III. DISCUSSION OF CLAIMS
Plaintiff’s Complaint, brought pursuant to 42 U.S.C. § 1983, fails to state a claim upon which relief can be granted. Plaintiff has sued Paulette Merrell and Megan Larmie. He failed to set forth what conduct either Defendant engaged in except to state they conspired to kidnap his infant son “even though baby [was] 72 hours old [and] plaintiff has not and could not have already neglected said child.” (Filing No. 1 at CM/ECF p. 1.)
To the extent Plaintiff’s claims against Merrell rely solely upon her actions in filing a motion for temporary custody of Plaintiff’s infant in the juvenile court, Merrell is entitled to absolute immunity from liability. Prosecutors are entitled to absolute immunity from liability under 42 U.S.C. § 1983 when they are “performing the traditional functions of an advocate” for the State. Kalina v. Fletcher, 522 U.S. 118, 131 (1997). The immunity applies to “actions that are connected with the prosecutor’s role in judicial proceedings[.]” Burns v. Reed, 500 U.S. 478, 494 (1991). Prosecutorial conduct that qualifies for immunity protection also includes conduct in “prepar[ing] to initiate a judicial proceeding [.]” Van de Kamp v. Goldstein, 555 U.S. 335, 343 (2009) (citing Burns, 500 U.S. at 492). Here, Plaintiff alleges no facts against Merrell that would fall outside of her duties in initiating and pursuing a judicial proceeding.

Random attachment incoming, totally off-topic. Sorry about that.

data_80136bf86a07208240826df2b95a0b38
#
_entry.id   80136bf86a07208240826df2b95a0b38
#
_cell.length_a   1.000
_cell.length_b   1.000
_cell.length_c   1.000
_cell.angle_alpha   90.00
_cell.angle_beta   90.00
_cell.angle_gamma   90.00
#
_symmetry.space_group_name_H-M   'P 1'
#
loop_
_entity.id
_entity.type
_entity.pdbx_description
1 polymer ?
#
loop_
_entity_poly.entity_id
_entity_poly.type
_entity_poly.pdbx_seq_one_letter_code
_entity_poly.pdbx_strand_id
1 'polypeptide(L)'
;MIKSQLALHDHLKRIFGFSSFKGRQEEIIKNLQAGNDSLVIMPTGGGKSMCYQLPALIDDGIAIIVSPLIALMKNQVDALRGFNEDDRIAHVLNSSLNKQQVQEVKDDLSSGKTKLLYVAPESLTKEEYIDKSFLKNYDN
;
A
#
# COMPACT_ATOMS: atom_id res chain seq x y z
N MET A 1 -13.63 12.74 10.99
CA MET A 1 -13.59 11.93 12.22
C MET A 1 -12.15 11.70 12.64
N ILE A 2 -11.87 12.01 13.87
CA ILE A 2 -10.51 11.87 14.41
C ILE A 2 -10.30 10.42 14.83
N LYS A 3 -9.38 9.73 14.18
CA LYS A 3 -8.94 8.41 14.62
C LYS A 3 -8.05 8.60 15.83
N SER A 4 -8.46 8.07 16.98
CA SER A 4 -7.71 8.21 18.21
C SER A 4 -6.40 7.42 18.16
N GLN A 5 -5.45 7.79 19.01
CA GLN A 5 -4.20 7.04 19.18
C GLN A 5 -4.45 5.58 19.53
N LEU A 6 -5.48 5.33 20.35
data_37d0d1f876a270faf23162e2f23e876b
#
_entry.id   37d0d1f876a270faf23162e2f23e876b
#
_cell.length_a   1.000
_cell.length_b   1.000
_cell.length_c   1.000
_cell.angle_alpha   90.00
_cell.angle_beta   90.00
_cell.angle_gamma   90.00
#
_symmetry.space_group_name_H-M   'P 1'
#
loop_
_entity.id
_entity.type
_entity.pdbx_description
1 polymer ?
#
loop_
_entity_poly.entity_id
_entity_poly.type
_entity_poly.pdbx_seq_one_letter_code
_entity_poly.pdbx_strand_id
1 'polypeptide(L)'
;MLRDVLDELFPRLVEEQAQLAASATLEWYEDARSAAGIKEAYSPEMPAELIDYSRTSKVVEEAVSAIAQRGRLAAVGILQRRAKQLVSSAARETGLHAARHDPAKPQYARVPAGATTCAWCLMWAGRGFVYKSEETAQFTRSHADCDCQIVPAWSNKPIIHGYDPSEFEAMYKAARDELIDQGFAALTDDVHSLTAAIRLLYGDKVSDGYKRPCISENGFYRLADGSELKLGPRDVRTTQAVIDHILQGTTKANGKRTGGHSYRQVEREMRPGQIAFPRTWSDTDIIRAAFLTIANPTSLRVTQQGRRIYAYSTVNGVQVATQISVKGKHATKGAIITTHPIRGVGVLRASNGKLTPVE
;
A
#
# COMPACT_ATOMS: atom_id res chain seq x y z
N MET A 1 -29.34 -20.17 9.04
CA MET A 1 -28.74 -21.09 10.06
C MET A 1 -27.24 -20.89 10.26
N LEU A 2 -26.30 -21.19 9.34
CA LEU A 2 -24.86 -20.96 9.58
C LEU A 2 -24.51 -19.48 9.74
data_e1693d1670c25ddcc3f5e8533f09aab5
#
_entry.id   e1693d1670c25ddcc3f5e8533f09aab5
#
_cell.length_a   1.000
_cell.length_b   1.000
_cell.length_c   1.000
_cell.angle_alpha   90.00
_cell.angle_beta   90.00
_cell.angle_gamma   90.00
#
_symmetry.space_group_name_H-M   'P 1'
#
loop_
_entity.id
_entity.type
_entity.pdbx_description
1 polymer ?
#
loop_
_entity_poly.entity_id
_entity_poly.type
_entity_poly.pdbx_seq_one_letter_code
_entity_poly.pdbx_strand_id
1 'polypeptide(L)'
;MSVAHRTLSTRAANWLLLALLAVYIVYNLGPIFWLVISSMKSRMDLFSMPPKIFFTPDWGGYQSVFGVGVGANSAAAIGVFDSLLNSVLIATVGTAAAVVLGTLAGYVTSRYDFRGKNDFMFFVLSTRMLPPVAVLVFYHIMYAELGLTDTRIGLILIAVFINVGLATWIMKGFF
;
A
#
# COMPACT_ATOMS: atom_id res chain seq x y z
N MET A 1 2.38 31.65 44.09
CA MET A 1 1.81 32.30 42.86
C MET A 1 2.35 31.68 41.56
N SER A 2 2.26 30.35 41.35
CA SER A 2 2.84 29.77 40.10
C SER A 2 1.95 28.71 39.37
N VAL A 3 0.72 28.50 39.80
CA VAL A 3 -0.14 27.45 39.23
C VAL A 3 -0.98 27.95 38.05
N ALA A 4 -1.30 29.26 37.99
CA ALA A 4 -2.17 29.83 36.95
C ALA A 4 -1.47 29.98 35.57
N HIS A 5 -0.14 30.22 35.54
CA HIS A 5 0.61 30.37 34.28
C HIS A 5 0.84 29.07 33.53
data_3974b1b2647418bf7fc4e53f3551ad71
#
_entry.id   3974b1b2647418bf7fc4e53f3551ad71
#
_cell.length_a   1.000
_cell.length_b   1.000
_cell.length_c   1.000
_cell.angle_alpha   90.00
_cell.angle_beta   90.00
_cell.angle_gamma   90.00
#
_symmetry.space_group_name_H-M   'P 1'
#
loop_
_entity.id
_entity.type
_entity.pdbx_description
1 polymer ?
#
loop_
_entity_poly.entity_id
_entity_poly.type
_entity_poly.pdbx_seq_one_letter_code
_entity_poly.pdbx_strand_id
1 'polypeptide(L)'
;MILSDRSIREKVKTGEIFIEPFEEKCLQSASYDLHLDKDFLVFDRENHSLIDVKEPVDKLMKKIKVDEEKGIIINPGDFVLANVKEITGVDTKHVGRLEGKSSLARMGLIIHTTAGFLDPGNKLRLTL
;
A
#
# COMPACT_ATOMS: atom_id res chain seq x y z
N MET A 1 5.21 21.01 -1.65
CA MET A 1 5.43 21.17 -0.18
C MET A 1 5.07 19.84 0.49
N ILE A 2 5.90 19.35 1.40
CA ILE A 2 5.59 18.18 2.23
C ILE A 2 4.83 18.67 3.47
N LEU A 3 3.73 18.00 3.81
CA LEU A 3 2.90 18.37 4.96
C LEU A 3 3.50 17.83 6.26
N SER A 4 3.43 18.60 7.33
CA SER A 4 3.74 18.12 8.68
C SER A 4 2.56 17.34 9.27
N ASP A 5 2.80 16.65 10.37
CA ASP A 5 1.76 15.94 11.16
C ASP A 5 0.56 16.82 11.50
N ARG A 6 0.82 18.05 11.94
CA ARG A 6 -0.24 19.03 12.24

With respect to Plaintiff’s claims against Larmie, Plaintiff does not allege that she is a state actor. Even assuming that Larmie is a state actor, Plaintiff does not allege any facts suggesting a violation of his constitutional rights. Indeed, the documents attached to his Complaint reflect that he received actual notice of a hearing to determine whether custody of his child should remain with the State of Nebraska. See Lind v. Midland Funding, L.L.C., 688 F.3d 402, 405-406 (8th Cir. 2012) (“The Due Process Clause provides that no State shall . . . deprive any person of life, liberty, or property, without due process of law . . . . Parties whose rights are to be affected are entitled to be heard; and in order that they may enjoy that right they must first be notified.”) (internal citations and quotation marks omitted); see also Whisman Through Whisman v. Rinehart, 119 F.3d 1303, 1309 (8th Cir. 1997) (“Parents have a recognized liberty interest in the care, custody, and management of their children. . . . That liberty interest is limited by the compelling governmental interest in protection of minor children, particularly in circumstances where the protection is considered necessary as against the parents themselves.”) (internal quotation marks omitted).
Moreover, it is clear from Plaintiff’s allegations and filings that his son’s care and custody is the subject of a juvenile court case in the Douglas County Juvenile Court. (Filing No. 1 at CM/ECF pp. 3-13.) He has given no indication that any challenges he may have to ...